Archives for January 2014

Supreme Court Holds that Patentee Bears Burden of Persuasion on Infringement in a Patent License Declaratory Judgment Action

In a January 22, 2014 decision, the U.S. Supreme Court overturned the Federal Circuit and held that when a licensee seeks a declaratory judgment against a patentee that the licensee’s products do not infringe the licensed patent, the patentee bears the burden of persuasion on the issue of infringement.  Although it is well established that the burden of proving infringement generally lies with the patentee, the Federal Circuit had previously ruled that, in a patent license declaratory judgment action, a plaintiff licensee bears the burden of proving non-infringement.  In Medtronic, Inc. v. Mirowski Family Ventures, LLC, the Supreme Court ruled that shifting the burden to the licensee in a declaratory judgment action is not supported by case law and also creates unnecessary complexity by, among other things, requiring a licensee to prove a negative.  

For additional information, please see our linked Supreme Court Case Summary.

Federal Circuit Holds That Prosecution History Estoppel Applies To Design Patents

In a January 8, 2014 decision, the U.S. Court of Appeals for the Federal Circuit held that prosecution history estoppel applies to both utility and design patents.  Although the doctrine of prosecution history estoppel is well established for utility patents, in Pacific Coast Marine Windshields Ltd. v. Malibu Boats, LLC (Fed. Cir. 2014), the court first reviewed this doctrine in the context of design patents.  As justification for its holding, the court opined that prosecution history estoppel must also apply to design patents in order to serve the principles of public notice.  Thus, when subject matter is surrendered during prosecution of a design patent, prosecution history estoppel may prevent the patentee from “recapturing in an infringement action the very subject matter surrendered as a condition of receiving the patent.”  Estoppel applies not just to subject matter surrendered in light of the prior art, but to other grounds for patentability, including (as in the Malibu Boats case) restriction requirements.

For additional information, please see our linked Federal Circuit Case Summary.


Supreme Court to Hear Key Patent Cases

The Supreme Court recently granted certiorari in three patent cases, bringing its total number of pending patent-related cases to six. 

Alice Corporation Pty. Ltd. v. CLS Bank International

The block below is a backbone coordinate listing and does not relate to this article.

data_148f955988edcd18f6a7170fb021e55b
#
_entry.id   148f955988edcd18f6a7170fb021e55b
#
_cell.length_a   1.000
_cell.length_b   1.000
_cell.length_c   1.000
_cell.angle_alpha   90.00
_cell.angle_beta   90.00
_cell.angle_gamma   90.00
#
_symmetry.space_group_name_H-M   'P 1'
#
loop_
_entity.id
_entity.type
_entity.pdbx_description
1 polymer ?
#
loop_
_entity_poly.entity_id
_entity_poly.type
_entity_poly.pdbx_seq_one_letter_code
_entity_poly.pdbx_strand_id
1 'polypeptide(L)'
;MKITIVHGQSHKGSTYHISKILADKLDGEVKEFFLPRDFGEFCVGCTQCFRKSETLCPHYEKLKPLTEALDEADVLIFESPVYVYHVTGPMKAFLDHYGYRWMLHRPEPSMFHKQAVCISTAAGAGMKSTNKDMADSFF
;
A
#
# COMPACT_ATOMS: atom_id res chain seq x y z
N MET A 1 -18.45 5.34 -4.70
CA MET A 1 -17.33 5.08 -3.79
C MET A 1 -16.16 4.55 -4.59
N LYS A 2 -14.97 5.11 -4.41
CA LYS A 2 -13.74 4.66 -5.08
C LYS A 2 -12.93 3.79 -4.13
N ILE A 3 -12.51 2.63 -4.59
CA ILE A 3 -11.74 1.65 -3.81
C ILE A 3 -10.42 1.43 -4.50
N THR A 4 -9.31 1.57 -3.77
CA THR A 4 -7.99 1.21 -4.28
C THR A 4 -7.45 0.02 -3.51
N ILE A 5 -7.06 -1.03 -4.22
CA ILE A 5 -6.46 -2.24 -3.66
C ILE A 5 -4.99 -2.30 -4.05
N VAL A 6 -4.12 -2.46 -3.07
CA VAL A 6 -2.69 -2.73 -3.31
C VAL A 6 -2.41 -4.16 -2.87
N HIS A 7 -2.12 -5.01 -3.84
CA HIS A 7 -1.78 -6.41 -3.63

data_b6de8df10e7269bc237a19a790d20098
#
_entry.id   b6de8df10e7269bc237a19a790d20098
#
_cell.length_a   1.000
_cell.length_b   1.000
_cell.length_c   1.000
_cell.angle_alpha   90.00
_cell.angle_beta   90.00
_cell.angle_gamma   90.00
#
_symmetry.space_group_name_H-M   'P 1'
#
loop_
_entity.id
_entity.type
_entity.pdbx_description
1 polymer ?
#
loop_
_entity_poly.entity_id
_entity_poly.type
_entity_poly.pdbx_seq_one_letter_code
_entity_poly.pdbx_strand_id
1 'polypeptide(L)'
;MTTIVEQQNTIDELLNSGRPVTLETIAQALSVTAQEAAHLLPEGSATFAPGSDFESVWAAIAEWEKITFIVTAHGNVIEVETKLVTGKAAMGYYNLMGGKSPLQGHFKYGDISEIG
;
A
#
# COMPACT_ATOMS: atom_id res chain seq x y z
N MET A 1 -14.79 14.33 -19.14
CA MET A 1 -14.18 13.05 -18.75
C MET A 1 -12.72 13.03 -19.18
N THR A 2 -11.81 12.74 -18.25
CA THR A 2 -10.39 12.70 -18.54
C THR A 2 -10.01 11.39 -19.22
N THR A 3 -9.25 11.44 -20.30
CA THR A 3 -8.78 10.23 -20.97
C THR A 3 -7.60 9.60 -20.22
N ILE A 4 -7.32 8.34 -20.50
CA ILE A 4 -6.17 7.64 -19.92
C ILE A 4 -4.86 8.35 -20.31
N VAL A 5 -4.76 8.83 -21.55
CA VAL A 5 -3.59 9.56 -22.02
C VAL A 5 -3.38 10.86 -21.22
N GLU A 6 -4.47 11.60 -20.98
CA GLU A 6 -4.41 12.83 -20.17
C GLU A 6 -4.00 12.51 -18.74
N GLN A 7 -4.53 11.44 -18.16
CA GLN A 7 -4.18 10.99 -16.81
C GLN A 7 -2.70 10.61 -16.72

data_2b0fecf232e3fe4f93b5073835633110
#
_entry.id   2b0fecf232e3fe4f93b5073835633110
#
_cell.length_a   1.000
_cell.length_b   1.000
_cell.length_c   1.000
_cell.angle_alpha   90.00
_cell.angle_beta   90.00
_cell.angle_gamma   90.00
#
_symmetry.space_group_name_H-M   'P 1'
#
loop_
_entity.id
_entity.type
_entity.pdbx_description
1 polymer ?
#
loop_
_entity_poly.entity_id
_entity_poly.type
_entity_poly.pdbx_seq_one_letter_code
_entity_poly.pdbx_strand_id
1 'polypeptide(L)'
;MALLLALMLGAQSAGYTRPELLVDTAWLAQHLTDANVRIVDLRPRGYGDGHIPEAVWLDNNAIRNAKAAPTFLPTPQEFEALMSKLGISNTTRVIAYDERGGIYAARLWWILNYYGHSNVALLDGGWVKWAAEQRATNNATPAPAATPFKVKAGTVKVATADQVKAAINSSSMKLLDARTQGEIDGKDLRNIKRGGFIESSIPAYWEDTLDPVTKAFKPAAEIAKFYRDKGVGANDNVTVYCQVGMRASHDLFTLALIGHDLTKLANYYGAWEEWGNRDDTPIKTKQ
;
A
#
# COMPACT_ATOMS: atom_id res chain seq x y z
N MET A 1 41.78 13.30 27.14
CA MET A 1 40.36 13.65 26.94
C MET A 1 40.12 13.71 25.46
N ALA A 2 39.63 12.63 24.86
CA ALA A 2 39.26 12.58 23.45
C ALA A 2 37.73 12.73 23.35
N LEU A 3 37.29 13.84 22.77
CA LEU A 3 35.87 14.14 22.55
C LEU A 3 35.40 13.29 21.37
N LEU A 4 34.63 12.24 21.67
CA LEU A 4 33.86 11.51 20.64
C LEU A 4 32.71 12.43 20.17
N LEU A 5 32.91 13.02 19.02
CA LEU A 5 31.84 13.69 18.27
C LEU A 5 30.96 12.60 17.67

On May 10, 2013, a divided Federal Circuit issued a one-paragraph decision affirming the district court’s ruling that the claims of Alice’s patents are not directed to patent-eligible subject matter under 35 U.S.C. §101.  The patents at issue are directed to a computerized trading platform for conducting financial transactions.  There was no majority opinion supporting any portion of the decision.  Instead, different groups of the judges filed six separate opinions on the appropriate standard for determining the patent eligibility of computer-implemented inventions.

Alice’s petition broadly defines the question presented as: “Whether claims to computer-implemented inventions—including claims to systems and machines, processes, and items of manufacture—are directed to patent-eligible subject matter within the meaning of 35 U.S.C. § 101 as interpreted by this Court.”  The case is set for oral argument on March 31, 2014.  More information about the Federal Circuit’s decision can be found in our May 24, 2013 Special Report.


Limelight Networks, Inc. v. Akamai Technologies, Inc.

On August 31, 2012, a divided (6-5) Federal Circuit issued an en banc decision adopting a new standard for induced infringement under 35 U.S.C. §271(b).  Under the new standard, all the steps of a patented method still must be performed by one or more entities.  However, when performance of the steps is divided among different entities, the group of entities does not need to act as a “single entity” as is previously required for direct infringement liability under 35 U.S.C. §271(a) (i.e., there is no need to show that the induced party is an agent of the inducer or is acting under the inducer’s direction or control).

The issue to be reviewed by the Supreme Court: “Whether the Federal Circuit erred in holding that a defendant may be held liable for inducing patent infringement under 35 U.S.C. § 271(b) even though no one has committed direct infringement under Section 271(a).”  The date for oral argument has not yet been set.  More information about the Federal Circuit’s decision can be found in our September 14, 2012 Special Report.


Nautilus, Inc. v. Biosig Instruments, Inc.

On April 26, 2013, the Federal Circuit reversed the district court and held that Biosig’s patent was not insoluably ambiguous, because the patent’s “claim language, specification, and the figures . . . provide sufficient clarity to skilled artisans as to the bounds of [the] disputed term.”  In its petition for certiorari, Nautilus argues that the Federal Circuit’s tolerance for ambiguous patent claims has “invited patent drafters to obfuscate the invention” and “shifted the public-notice function from the patent claim to a court’s construction of the claim.” 

The questions presented by Nautilus: “Does the Federal Circuit’s acceptance of ambiguous patent claims with multiple reasonable interpretations—so long as the ambiguity is not “insoluble” by a court—defeat the statutory requirement of particular and distinct patent claiming? Does the presumption of validity dilute the requirement of particular and distinct patent claiming?  The date for oral argument has not yet been set.